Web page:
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How Should Kids Learn Chinese?
Experts and parents agree that, when it comes to learning a foreign language, the younger one, starts the better. Indeed, some studies show that learning a second language at early age increases fluency and the development of a native accent. These benefits are critical especially when learning Chinese. But what’s the proper way for kids to learn Mandarin?
Children learn languages differently from adults
“Combining lessons with a fun activity is the best way to get kids engaged with a language,” says teacher Eric Mei from Mandarin House. “Kids have short attention spans. You need to use toys, pictures, games and competition to keep them engaged. If not, you will lose them,” he continues. That way, children can combine all these inputs to create words and understand the rhythm and structure of sentences.
Kids learn better when using graphic or animated teaching methods. Their language skills improve when they learn by doing things by themselves and – especially – by playing.
What options do parents have?
Outside China, parents are beginning to enroll their kids in Mandarin immersion programs, hiring Chinese tutors and nannies, and buying Mandarin cartoons or video games. They see Chinese as the language of the future and want to help their kids prepare.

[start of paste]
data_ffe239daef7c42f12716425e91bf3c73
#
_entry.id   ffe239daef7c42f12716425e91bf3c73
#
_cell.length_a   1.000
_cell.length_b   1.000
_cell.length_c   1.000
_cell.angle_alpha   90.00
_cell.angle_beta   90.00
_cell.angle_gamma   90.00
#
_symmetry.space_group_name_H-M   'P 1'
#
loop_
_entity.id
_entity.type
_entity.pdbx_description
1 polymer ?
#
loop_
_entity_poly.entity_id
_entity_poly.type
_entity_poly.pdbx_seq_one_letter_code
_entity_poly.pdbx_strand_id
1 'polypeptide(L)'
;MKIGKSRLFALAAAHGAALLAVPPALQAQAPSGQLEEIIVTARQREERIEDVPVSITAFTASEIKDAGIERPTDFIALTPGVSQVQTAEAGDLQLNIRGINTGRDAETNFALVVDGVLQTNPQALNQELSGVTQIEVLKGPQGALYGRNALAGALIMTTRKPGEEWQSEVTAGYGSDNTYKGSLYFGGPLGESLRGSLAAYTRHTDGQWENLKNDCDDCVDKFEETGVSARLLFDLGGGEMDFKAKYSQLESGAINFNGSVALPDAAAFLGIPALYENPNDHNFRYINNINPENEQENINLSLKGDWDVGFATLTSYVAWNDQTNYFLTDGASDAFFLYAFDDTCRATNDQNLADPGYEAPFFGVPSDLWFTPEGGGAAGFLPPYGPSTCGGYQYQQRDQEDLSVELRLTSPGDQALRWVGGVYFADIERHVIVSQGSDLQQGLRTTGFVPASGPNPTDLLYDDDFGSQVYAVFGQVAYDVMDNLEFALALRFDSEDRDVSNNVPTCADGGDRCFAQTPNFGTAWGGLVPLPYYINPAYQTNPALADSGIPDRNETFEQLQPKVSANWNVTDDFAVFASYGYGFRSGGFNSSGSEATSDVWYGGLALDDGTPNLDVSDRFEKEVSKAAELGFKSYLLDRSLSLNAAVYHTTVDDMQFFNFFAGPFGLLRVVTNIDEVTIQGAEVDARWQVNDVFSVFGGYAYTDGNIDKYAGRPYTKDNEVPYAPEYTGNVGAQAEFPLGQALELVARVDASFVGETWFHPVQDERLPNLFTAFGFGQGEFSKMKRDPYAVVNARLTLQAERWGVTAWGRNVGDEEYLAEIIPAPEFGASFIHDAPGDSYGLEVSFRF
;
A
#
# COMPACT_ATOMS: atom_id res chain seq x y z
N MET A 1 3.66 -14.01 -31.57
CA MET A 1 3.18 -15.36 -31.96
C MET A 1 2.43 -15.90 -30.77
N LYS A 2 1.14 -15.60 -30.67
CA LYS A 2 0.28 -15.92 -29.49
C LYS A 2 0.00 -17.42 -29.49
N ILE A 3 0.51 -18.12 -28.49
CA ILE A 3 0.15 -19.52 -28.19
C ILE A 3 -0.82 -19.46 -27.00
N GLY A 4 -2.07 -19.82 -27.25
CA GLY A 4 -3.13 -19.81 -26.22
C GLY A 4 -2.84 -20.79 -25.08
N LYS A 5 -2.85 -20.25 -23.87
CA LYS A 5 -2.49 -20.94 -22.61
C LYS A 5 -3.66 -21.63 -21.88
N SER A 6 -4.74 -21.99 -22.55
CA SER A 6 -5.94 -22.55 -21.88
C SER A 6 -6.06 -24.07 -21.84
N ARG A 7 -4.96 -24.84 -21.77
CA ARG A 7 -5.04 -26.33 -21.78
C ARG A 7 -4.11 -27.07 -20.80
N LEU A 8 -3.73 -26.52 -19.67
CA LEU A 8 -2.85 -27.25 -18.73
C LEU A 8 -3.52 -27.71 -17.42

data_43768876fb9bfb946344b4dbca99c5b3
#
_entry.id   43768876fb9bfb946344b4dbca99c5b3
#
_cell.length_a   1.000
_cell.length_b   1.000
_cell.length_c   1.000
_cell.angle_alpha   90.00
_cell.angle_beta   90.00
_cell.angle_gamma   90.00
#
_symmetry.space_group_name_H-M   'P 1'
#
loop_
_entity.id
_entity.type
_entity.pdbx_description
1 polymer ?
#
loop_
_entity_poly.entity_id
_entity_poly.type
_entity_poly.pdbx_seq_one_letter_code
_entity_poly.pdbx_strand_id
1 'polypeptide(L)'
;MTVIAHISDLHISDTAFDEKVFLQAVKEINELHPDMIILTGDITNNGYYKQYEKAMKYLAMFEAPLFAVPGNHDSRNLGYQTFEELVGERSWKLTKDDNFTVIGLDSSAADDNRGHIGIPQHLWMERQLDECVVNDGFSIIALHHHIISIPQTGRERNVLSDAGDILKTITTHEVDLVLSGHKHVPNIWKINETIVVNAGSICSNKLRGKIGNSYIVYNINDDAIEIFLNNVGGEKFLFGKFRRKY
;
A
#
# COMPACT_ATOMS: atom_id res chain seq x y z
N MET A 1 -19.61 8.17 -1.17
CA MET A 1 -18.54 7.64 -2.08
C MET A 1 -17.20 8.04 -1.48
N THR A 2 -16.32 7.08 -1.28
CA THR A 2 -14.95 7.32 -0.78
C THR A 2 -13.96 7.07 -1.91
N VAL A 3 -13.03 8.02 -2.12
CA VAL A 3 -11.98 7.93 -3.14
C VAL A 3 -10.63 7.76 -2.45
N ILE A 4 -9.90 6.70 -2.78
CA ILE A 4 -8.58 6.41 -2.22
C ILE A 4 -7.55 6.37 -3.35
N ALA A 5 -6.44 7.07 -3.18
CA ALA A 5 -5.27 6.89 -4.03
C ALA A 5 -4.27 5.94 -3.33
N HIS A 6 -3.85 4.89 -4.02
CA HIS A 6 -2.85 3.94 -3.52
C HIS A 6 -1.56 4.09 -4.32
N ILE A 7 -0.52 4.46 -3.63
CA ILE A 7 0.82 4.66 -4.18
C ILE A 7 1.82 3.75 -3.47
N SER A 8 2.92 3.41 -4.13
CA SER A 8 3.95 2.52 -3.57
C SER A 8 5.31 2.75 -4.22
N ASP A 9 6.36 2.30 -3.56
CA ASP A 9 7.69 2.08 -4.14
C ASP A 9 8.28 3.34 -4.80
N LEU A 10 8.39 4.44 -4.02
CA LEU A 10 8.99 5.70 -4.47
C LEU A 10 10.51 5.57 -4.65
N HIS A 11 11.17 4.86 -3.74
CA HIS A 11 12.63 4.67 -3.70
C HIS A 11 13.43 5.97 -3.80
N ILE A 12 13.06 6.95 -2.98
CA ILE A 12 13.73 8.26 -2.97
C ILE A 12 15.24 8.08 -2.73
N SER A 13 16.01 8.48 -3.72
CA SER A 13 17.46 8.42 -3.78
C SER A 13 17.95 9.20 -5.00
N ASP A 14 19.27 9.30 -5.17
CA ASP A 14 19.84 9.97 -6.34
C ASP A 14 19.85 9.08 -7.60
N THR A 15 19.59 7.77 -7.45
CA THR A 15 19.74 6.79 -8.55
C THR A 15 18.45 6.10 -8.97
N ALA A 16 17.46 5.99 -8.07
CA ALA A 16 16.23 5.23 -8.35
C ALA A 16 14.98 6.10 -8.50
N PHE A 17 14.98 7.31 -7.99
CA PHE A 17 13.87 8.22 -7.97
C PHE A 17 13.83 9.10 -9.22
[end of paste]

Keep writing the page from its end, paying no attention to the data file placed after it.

But what if you are in China? Kids are constantly receiving Chinese inputs, but parents can help their progress by taking advantage of a wide range of options.
The most immersive option is to put kids into a local Chinese school. In fact, some schools offer a two-way immersion program combining Chinese and English education. However, some parents think that a local school is too much and decide to enroll their kids for after-class lessons combined with activities in Chinese.
Parents should consider cultural activities, but a more effective option is enrolling kids in Chinese-language sport activities. That way, they are in contact with native Chinese kids and get Chinese instruction while playing.
The most popular option for expats living in China (or abroad) is to enroll their kids in a Chinese summer camp. This allows students to learn in an immersive Chinese, but also very international environment. This kind of experience combines Chinese lessons with activities and excursions. Normally, summer camps also offer home stays or residence accommodations with Chinese monitors, so that kids practice Chinese all the time.
“Whatever a method you choose for [your] kids, it has to be fun,” says Eric Mei. “You can’t impose a rigid timetable or dry memorization. They learn at their own pace, so you have to follow their rhythm.”